The Boston - Brewster Road
Each summer for the last ten years I have been fortunate enough to call Cape Cod home, specifically, the town of Brewster. As someone who travels to the Cape as a summer employee, I have occupied a position of not-quite-a-local but also not a tourist. Over the past three years, as my full-time employment on the Cape morphed to part-time labor (coincidental with my employment at the Historical Society) I have become much more familiar with the tourists’ view of things as I repeatedly travel the road from Boston to Brewster.
The roughly 90-minute drive from South Boston to Brewster that I repeat each week consists of three main phases: exiting the city on I-93, merging onto Rt. 3, and then crossing the Cape Cod Canal and cruising on Rt. 6. The elevated road out of Boston, I-93, gives drivers glimpses of Boston Harbor to the east and Dorchester and the Blue Hills to the west. After about 10 miles, drivers merge onto Route 3 which carries travelers through many towns of the South Shore between Quincy/Braintree and Plymouth. As a Boston-Cape Cod commuter I am familiar with the names of these towns as their signs pass by - Norwell, Hanover, Duxbury, Pembroke - but I rarely see the towns themselves. Instead, this section lends little to the eye except two lanes of highway and ubiquitous scrub pines for about 45 miles. Then, things change suddenly but briefly as the Cape Cod Canal appears. At the apex of the Sagamore Bridge the driver (or better, the passenger) is afforded a view west-southwest along the canal and, to the east-northeast, a view of Cape Cod Bay expanding to the horizon. However, this vista is fleeting and soon the driver returns to a road that is not that dissimilar from the many miles just traveled. Now it is a matter of time before the highway is left behind and the destination reached.
Traveling to Cape Cod was not always this way. For one thing, the modes of transportation have changed. According to an account of a trip to Cape Cod on 29 Aug 1827, Thomas Wren Ward (1786-1858) “left Boston at half past Seven in a carryall with two horses, our own (Blackfoot) and one of Mr. Groggs, (the miller,) and proceeded over the Neck through Dorchester on our way to Sandwich.” But with no highway to breeze by every town between here and there, Mr. Wren provides several comments relating to the character and people of these towns:
Hingham a very neat & beautiful village – no people seen in the streets – every one about his business. The people of Hingham close, calculating, & very economical – habits good - & a town thriving…Great place for eggs.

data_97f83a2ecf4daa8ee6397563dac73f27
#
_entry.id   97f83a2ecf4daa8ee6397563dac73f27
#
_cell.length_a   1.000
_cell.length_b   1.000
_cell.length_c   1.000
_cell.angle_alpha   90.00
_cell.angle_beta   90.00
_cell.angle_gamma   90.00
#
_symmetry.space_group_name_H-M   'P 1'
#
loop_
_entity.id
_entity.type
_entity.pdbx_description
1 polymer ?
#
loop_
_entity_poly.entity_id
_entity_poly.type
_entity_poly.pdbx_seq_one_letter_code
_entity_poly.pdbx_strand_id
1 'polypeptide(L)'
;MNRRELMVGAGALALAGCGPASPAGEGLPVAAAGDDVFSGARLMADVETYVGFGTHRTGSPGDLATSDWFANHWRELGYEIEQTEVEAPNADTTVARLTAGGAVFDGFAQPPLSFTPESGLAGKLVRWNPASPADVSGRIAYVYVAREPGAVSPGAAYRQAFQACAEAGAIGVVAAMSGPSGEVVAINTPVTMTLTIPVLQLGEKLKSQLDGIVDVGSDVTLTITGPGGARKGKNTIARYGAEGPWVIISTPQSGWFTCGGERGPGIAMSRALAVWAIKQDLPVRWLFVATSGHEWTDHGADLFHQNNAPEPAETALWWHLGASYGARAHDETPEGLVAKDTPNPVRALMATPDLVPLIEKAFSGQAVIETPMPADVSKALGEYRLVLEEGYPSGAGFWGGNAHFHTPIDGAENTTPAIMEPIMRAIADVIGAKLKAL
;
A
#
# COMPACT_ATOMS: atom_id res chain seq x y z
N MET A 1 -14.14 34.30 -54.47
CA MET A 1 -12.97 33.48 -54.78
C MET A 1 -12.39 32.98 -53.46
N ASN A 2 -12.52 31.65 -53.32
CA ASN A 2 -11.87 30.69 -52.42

From Scituate you pass over part of Hanover, Pembroke, Kingston to Plymouth, about 20 miles. A good house at Pembroke 10 miles from Plymouth…Pembroke and Kingston, the latter especially, very pretty towns.
Great appearance of neatness and industry in all the towns on the So. Shore. At Plymouth, Mrs. Nicholson’s—good tavern—near the court house.
Ward’s fairly brief account gives some insight into the character of the people and places of the South Shore and through comparison we can see what has changed.
Trout in the Small brooks on the road across to Buzzard’s Bay, which is six miles from Sandwich. Oysters plenty across the neck of land; this is the place where the Canal was talked of.
And though he does not provide specific time sets for his journey, in reading the entire text it becomes clear that this trip probably took at least a couple of days:
[Mr. Elisha] Pope has a store – obliging man – very civil to us. The taverns full. Met Mr. Goodwin, who carried us to Mrs Newcombe’s who was persuaded to take us in.
Moving ahead just 20 years, Sarah Augusta Mayo (1830-1886), a Brewster native, relates a story of traveling in the opposite direction and, despite advances in travel, the reader gets some idea of what an undertaking it was to move from Brewster to Boston. In the published edition of her diary, Ms. Mayo records some details about her journey:
The stage driver called for us at four o’clock before which we had our breakfast by lamp light. This was the first time I had been to Boston by land. We went by Higgins’ stage line to Yarmouth Port where we changed at Sears’ hotel for Boyden’s coach to Sandwich. Plymouth was the nearest railroad point to Cape Cod at this time.
We stopped at Pope’s hotel in Sandwich, where we took a third stage coach for Plymouth. This was a long drive. We took our dinner at a forlorn place in the woods called Cornish’s tavern. Soon after our arrival at Plymouth we took a train at 3 P.M. for Boston and reached Chelsea at 7 in the evening…
Then, as now, the land route was not the only option for people making the trip from Boston to Brewster. As Ms. Mayo notes in her writing, “On the 15th of July 1850 I left Brewster on the steamer Naushon arriving at Boston at 3 o’clock P.M.” We do not know when she boarded the vessel but, given her arrival time, it can be fairly assumed that this route did not take as long as the overland track.
With the re-introduction of rail service from Boston to Cape Cod, travelers once again have three primary options for making the trip: boat, rail, and, personal conveyances (substituting cars for carryalls). And yet, it is not so hard to imagine that there might be a day when traveling to Brewster in highway traffic takes quite as long as Ms. Mayo’s journey via stage and rail. Which would you prefer?
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